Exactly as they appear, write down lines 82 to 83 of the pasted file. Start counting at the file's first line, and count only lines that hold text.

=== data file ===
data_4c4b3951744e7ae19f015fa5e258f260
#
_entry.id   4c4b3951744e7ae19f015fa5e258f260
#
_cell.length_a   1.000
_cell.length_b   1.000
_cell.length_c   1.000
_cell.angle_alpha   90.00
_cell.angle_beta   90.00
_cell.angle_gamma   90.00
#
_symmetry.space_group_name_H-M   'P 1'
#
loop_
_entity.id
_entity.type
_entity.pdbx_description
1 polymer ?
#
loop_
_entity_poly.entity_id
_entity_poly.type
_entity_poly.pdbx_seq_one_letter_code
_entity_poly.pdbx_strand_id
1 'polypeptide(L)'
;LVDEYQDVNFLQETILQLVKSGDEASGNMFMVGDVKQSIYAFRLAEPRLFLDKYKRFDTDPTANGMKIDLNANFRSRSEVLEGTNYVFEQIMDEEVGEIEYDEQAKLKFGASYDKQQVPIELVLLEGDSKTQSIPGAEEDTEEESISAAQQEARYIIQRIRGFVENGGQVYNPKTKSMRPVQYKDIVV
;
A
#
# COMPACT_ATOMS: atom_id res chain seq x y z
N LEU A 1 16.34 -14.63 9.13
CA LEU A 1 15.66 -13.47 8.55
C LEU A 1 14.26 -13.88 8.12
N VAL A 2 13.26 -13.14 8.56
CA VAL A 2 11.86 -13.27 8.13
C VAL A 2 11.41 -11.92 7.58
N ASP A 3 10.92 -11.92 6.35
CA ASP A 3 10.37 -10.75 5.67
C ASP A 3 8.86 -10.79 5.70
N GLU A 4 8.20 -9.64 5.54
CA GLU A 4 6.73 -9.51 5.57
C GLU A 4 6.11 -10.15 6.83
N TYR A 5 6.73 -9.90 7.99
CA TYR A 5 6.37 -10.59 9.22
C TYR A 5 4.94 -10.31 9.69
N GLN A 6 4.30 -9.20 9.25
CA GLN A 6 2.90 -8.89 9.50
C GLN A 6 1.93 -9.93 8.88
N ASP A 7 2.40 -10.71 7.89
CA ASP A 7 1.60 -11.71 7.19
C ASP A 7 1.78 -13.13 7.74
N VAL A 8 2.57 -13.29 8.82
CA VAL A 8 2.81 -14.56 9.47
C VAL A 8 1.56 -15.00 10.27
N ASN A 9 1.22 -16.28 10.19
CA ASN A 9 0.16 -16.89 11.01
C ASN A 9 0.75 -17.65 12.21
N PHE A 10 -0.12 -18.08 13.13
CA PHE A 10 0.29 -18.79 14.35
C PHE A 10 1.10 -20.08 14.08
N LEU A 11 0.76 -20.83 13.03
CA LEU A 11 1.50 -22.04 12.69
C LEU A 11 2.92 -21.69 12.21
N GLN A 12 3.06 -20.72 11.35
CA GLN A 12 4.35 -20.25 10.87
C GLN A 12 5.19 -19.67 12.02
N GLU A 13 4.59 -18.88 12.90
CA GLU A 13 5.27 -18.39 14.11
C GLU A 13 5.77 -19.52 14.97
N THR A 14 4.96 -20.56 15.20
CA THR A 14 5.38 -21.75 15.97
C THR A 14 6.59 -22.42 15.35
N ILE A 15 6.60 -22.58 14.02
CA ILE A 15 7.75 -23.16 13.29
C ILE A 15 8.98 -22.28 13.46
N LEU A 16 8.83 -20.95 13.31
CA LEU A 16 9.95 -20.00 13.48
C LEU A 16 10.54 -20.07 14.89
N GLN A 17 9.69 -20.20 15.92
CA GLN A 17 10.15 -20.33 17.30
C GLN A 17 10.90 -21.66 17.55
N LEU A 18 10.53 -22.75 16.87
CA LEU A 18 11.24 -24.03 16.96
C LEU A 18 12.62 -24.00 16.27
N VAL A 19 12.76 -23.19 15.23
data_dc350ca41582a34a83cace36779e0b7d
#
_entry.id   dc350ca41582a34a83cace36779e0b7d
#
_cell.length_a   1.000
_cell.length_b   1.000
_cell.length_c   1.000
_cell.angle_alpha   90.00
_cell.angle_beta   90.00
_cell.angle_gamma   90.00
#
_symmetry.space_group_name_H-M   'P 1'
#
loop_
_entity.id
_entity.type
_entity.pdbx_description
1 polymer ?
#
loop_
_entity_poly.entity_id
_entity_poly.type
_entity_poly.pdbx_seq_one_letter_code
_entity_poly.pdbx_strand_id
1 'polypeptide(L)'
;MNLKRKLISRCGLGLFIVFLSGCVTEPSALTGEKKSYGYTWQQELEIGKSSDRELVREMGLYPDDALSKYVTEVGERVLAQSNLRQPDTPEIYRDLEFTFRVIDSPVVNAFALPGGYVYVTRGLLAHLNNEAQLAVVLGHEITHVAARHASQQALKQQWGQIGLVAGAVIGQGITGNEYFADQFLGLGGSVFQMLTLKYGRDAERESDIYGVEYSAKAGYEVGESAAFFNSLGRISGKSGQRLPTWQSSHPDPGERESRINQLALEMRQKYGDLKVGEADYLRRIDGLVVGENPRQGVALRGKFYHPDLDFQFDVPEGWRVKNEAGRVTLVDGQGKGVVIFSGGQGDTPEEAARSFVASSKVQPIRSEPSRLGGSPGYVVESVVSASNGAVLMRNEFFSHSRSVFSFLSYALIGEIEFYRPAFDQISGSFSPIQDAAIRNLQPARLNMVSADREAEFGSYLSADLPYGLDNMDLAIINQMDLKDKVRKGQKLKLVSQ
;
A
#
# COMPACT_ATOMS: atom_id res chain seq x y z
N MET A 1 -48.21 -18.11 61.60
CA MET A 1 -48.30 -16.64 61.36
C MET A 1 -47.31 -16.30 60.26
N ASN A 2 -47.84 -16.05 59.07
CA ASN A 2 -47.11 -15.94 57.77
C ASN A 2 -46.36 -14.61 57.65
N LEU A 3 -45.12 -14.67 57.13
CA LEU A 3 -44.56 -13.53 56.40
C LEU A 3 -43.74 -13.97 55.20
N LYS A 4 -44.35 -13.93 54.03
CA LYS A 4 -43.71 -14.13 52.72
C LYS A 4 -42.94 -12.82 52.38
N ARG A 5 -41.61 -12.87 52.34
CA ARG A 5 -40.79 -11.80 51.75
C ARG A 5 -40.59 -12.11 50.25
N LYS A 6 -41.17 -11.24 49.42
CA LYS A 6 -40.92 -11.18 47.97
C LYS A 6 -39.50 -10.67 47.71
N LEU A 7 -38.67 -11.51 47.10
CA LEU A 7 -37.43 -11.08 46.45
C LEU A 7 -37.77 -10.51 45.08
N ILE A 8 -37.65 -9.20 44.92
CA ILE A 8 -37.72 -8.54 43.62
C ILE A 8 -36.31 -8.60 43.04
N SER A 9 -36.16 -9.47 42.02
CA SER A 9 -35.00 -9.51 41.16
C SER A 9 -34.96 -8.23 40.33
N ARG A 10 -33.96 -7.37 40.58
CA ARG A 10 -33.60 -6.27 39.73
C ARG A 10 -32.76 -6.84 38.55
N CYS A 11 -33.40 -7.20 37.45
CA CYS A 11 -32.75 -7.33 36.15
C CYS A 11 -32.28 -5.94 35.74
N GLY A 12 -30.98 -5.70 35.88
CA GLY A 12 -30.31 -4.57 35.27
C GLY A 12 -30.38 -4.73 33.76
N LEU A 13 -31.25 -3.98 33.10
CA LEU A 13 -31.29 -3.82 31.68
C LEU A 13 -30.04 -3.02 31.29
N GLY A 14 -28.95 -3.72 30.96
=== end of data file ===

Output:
N LEU A 18 10.53 -22.75 16.87
CA LEU A 18 11.24 -24.03 16.96